The team's mistake, says Alain Prost

Alain Prost, the former world champion who quit McLaren after a stormy and bitter two-year partnership with Ayrton Senna, warns his former team of the potential problems of the Alonso-Hamilton tension. By Alan Henry.

Alain Prost, the four-time world champion, has warned his former employers McLaren of potential problems in giving Lewis Hamilton and Fernando Alonso equal status. "I think now having two equal cars within the same team is a mistake. In the end it will hurt them because it generates too much tension," Prost told `El Pais'.

The Frenchman won three of his four world titles driving for McLaren but left at the end of 1989 after a stormy and bitter two-year partnership with Ayrton Senna.

Prost said that he felt Hamilton's championship lead, which has so antagonised Alonso, could be down to the extra time he had spent in the McLaren simulator. "The simulator has reached an amazing perfection, it's even capable of simulating weather conditions, the rain, the wet asphalt, everything," he said. "Hamilton has worked with the simulator a lot more than Alonso, and his driving style is very smooth, less rough than the Spaniard. I think that's why for McLaren it is easier to set up the car for Hamilton's style."

Prost, who retired in 1993 after winning his fourth championship in a Williams, admitted he was not happy with the way the sport was evolving. "Back in my days, the driver was more important than the car; now, it's technology first and then the driver's hands.

The cars are so equally matched because of the limitations and the technological advances that make overtaking so hard. The races are decided in the pits. The only thing that the teams can't take into account is driving errors."

McLaren's chief executive, Martin Whitmarsh, said he was relaxed about the intensity of the competition between Hamilton and Alonso. "Do I expect more speculation about our guys and their relationship? Yes," he said. "The reality is both our guys are winners, they want to win. If Fernando got out of the car and said he was delighted Lewis beat him today, I would be very worried. It can be a distraction but at the moment it isn't. But when you have two competitive drivers they're always going to have a go at each other.

"There's a lot a pressure on Fernando to have someone as young and as confident and seemingly invincible as Lewis is. Fernando is a phenomenal competitor and it's still a long season and he's still aiming to win the world championship."

The team is testing at Silverstone in preparation for the French and the British GPs — July 1 and July 8 respectively. McLaren expect their MP4-22 challengers to be even quicker following a new package of aerodynamic updates.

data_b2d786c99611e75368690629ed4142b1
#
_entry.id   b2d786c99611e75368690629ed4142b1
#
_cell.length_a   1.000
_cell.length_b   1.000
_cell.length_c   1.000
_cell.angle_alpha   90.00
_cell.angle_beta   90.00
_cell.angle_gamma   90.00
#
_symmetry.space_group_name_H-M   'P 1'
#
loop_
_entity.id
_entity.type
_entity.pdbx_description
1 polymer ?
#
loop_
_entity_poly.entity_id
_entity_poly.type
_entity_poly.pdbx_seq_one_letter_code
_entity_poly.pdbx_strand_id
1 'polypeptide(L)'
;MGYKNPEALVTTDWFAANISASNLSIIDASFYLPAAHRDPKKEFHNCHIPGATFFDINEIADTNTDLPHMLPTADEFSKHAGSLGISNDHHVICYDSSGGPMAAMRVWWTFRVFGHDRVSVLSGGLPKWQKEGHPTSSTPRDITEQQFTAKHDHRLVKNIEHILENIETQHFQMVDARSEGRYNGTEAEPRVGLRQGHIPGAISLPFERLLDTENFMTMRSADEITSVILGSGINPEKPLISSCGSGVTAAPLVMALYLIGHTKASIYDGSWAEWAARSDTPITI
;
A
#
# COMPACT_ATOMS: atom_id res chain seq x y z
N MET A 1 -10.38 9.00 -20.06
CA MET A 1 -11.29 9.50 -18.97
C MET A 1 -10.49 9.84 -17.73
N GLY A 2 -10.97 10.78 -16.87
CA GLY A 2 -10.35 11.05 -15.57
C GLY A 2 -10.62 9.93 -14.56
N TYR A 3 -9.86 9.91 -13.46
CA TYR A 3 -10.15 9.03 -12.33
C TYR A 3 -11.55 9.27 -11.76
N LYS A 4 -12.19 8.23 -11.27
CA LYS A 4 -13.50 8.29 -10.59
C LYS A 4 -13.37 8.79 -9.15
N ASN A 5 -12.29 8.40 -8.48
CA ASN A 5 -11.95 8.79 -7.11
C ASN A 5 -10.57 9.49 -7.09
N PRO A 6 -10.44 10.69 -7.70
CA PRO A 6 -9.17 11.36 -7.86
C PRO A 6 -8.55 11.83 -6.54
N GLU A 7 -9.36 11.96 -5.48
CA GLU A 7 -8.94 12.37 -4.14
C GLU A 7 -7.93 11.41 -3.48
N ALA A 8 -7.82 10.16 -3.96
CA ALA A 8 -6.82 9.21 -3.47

The calm after the storm

Fernando Alonso has signalled that he is feeling more comfortable at McLaren and that any tension which existed between him and Lewis Hamilton, the winner of the Canadian and US GPs, is beginning to subside. Relations threatened to boil over recently after Alonso accused the British team of favouring Hamilton and marshalling their resources behind the 22-year-old Formula One novice. McLaren's team principal Ron Dennis denied the claims and insisted both cars had been given equal treatment. But Alonso, who trails Hamilton by 10 points and finished second behind the Briton at Indianapolis, continued to express his doubts. Now, however, the winner of the last two world championships has revealed that parity has been restored behind the scenes and he is anxious to regain his status as the team's No. 1 driver. "Since I said that the team were happier for Hamilton's victories, they have taken more care in details," Alonso told the Spanish radio station Cadena Ser. "They are showing more manners and in the last race, all the team showed a genuine happiness for both drivers.

"We are better than two weeks ago," Alonso added. "We are showing a great reliability, the cars are fast and both drivers can fight for victory or the podium. Now my world championship really begins. France, Great Britain, Germany and Hungary are races that I like and that I have won at some point. I am confident that things will once again go well for me. I feel more comfortable in the car and everything is going better."

Alonso admitted he is not upset that McLaren give Hamilton all of his telemetry: "Hamilton gets my data but I also get his data," he said. "However, the one that gets the car ready on a Friday is me."

Meanwhile Alonso's former boss Flavio Briatore backed the Spanish driver to take a third consecutive world title. "Fernando will win, I'm 100% sure," said the Renault team principal in an interview with Spain's AS newspaper. "He knows what he needs to do. Last year there was a moment when it looked like he would lose the title. Everybody thought he was going to lose it. But pushing together we ended up winning."

@ Guardian Newspapers Limited 2007